A set of proposed zoning changes to the Pinecraft neighborhood are meant to enhance its way of life and accommodate historical practices.
In an effort to keep things how they’ve been for 100 years, some changes are possible soon for Sarasota’s Pinecraft neighborhood. County staff hope the introduction of a new overlay zoning district, and a few other changes, will help preserve residents’ and visitors’ way of life.
The Pinecraft district, located around the intersection of Beneva Road and Bahia Vista Street, is at its busiest during the winter months, when members of northern Amish and Mennonite communities travel south to stay in Sarasota. Each year, thousands annually travel to Pinecraft by bus for the winter — a practice that started in the early 1900s.
More recently, in 2014, members of the community worked to publish a master plan for the neighborhood. It includes 25 proposals that act as a wish list of things community members would like to see.
“The goal for this community’s initiative is to preserve and enhance the culture and resources within Pinecraft,” the plan states. It’s a goal Sarasota County is trying to achieve as well, with the introduction of a new overlay district for the community.
County planner Steve Kirk said support for the plan has been “pretty good,” though quiet.
Residents Joni Petz and Carol Rosenbaum, who have lived in the area for 38 and 25 years respectively, said they were excited about the changes to come.
“We want to make sure the Pinecraft community keeps the integrity that they had,” Rosenbaum said of the importance of these changes.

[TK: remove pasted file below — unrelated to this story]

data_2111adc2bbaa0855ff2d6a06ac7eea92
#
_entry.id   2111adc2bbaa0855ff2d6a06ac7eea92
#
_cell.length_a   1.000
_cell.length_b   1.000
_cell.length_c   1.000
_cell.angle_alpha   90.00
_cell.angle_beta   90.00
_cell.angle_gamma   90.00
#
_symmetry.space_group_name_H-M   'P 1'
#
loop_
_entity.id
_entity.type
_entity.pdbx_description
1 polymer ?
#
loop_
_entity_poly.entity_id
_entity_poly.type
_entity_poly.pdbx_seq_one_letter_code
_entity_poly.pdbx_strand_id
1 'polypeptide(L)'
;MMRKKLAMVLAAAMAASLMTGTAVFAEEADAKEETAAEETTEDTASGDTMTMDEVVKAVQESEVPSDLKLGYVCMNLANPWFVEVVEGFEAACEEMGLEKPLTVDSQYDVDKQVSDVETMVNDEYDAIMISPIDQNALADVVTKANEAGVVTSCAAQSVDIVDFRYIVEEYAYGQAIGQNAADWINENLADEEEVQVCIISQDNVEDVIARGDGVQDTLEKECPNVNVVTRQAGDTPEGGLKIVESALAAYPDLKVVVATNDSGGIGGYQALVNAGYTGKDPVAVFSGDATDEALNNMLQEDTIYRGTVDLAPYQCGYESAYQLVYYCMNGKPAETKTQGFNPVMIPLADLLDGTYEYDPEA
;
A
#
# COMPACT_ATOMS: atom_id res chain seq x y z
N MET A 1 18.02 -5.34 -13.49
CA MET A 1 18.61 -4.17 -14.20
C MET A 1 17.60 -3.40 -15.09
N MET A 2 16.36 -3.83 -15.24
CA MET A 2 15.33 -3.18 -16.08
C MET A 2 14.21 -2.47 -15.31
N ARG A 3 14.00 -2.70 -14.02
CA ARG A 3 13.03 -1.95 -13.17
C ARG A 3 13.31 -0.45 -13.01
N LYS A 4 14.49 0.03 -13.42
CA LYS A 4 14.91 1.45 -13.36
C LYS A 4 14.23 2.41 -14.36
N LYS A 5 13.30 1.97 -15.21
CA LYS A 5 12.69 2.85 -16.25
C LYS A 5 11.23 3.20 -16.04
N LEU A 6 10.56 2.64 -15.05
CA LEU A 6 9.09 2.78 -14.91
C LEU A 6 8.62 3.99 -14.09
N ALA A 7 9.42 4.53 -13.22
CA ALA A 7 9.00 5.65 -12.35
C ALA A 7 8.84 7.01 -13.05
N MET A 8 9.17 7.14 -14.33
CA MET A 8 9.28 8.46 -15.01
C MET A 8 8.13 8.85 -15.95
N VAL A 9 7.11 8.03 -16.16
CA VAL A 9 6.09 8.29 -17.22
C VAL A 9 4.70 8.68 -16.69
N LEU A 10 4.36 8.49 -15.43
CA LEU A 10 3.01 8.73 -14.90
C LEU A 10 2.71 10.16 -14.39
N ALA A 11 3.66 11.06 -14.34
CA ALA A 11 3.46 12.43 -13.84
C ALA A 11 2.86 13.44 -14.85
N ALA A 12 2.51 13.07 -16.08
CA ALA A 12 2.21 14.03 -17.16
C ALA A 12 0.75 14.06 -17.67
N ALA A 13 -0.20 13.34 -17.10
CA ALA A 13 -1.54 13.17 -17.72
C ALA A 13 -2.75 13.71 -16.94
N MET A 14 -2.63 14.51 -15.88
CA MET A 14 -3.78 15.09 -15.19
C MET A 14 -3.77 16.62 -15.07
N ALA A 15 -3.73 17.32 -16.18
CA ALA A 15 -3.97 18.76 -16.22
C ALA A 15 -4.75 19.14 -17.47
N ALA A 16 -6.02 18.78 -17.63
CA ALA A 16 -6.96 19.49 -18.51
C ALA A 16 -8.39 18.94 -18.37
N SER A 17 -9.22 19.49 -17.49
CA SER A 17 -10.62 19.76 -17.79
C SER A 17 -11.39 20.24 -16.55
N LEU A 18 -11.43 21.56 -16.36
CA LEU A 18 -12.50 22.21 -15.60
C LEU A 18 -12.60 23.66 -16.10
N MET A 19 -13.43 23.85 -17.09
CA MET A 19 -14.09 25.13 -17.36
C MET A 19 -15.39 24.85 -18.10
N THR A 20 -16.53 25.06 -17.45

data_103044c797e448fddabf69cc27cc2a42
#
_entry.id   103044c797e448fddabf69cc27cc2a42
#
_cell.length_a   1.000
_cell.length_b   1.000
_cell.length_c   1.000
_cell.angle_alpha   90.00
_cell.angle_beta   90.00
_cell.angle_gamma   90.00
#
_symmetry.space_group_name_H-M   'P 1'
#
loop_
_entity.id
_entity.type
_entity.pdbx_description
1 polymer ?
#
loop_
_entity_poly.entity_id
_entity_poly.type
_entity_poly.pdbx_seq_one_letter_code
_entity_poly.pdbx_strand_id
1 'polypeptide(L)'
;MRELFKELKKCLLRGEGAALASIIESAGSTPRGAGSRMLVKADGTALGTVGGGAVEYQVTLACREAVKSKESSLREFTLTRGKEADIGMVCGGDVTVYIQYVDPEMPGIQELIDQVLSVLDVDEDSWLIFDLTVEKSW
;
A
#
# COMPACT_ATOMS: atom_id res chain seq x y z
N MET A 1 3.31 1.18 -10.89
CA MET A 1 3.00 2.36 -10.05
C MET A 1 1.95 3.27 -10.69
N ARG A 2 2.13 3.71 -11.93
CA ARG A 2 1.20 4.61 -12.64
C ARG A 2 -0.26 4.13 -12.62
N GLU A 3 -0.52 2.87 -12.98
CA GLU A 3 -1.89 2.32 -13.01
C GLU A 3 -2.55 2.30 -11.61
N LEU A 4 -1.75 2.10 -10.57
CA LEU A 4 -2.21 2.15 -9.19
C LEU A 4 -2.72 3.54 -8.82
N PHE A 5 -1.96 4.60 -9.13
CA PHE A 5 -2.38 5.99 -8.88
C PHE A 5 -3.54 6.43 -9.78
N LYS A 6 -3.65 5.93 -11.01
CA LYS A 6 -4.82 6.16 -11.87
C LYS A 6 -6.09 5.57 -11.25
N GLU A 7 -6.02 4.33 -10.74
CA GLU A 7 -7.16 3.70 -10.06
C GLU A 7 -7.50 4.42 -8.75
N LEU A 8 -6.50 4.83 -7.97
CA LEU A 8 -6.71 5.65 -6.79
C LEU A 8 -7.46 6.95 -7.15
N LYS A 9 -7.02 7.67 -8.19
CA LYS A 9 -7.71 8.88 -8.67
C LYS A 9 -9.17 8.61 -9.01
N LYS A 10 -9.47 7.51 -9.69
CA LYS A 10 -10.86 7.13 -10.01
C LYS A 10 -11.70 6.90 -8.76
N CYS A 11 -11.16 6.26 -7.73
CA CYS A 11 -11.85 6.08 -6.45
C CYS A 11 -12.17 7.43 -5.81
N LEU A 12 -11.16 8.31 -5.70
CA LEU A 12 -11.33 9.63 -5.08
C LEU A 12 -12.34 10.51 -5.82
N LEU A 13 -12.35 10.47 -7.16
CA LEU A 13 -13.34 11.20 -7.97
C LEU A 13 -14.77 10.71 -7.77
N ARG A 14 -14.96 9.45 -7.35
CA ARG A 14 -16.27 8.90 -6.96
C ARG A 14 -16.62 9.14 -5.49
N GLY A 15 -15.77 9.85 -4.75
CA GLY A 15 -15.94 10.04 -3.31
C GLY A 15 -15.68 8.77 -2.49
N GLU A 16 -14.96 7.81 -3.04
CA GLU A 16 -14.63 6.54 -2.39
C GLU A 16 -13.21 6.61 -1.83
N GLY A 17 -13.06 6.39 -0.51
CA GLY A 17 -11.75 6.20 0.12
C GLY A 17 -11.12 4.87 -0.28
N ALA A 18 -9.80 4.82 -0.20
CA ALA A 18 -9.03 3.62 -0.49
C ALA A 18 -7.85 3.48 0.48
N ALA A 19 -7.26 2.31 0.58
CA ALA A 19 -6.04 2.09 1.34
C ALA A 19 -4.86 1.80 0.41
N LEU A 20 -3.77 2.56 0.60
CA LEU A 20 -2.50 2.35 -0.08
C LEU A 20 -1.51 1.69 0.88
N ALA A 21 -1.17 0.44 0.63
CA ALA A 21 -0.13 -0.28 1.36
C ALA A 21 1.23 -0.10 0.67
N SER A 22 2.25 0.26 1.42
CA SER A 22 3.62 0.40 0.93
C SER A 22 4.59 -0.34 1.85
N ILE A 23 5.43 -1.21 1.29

“I love this area and it seems it would be… revitalizing.”
The overlay district would alter regulations for the area and address four of the issues outlined in the master plan.
First, it would include a provision that allows bicycle rental businesses on residentially zoned property. Many Pinecraft residents don’t drive cars, so they rely on alternate forms of transportation: buses, golf carts, walking and bikes. And the demand for bicycles is seasonal, as the population swells in the winter. Therefore, during the winter months there are a number of homes in the neighborhood that have numerous bikes available to rent.
“Technically it’s not legal, but the overlay district will address that and make it legal with restrictions to kind of accommodate this historical practice,” Kirk said.
Second, the overlay district will prohibit some incompatible and auto-oriented businesses that are typically allowed in the current zoning. New package or liquor stores, bars or taverns, drive-thru restaurants, retail sales or services, convenience stores, gas pumps and vehicle sales or service would all be prohibited if the overlay district goes into effect.
Third, the overlay district would reduce parking requirements for the neighborhood with very few cars. For single-family, two-family and multiple family dwellings, only one parking space would be required for each dwelling unit. Off-street parking would not be required for structures of less than 5,000 square feet. For all other buildings, the normal parking requirement would be halved.
Finally, the proposed district would modify building standards for “old” Pinecraft, or the original group of homes that is built on nonconforming lots and streets. Most homes are built on 80 by 40 foot parcels.
“There are unique characteristics — a lot of very, very small houses,” Kirk said of the area. “Streets are very narrow, houses are right on the street.”
The overlay district has been in the works since 2014, but Kirk said consideration has taken more time than normal because of the seasonal nature of the neighborhood's visitors. But now, staff will seek approval from the Planning Commission on Dec. 7, and the first of two public hearings is scheduled with the County Commission Jan. 17.
The goal is that the plan will be approved before this year’s visitors go home in early March.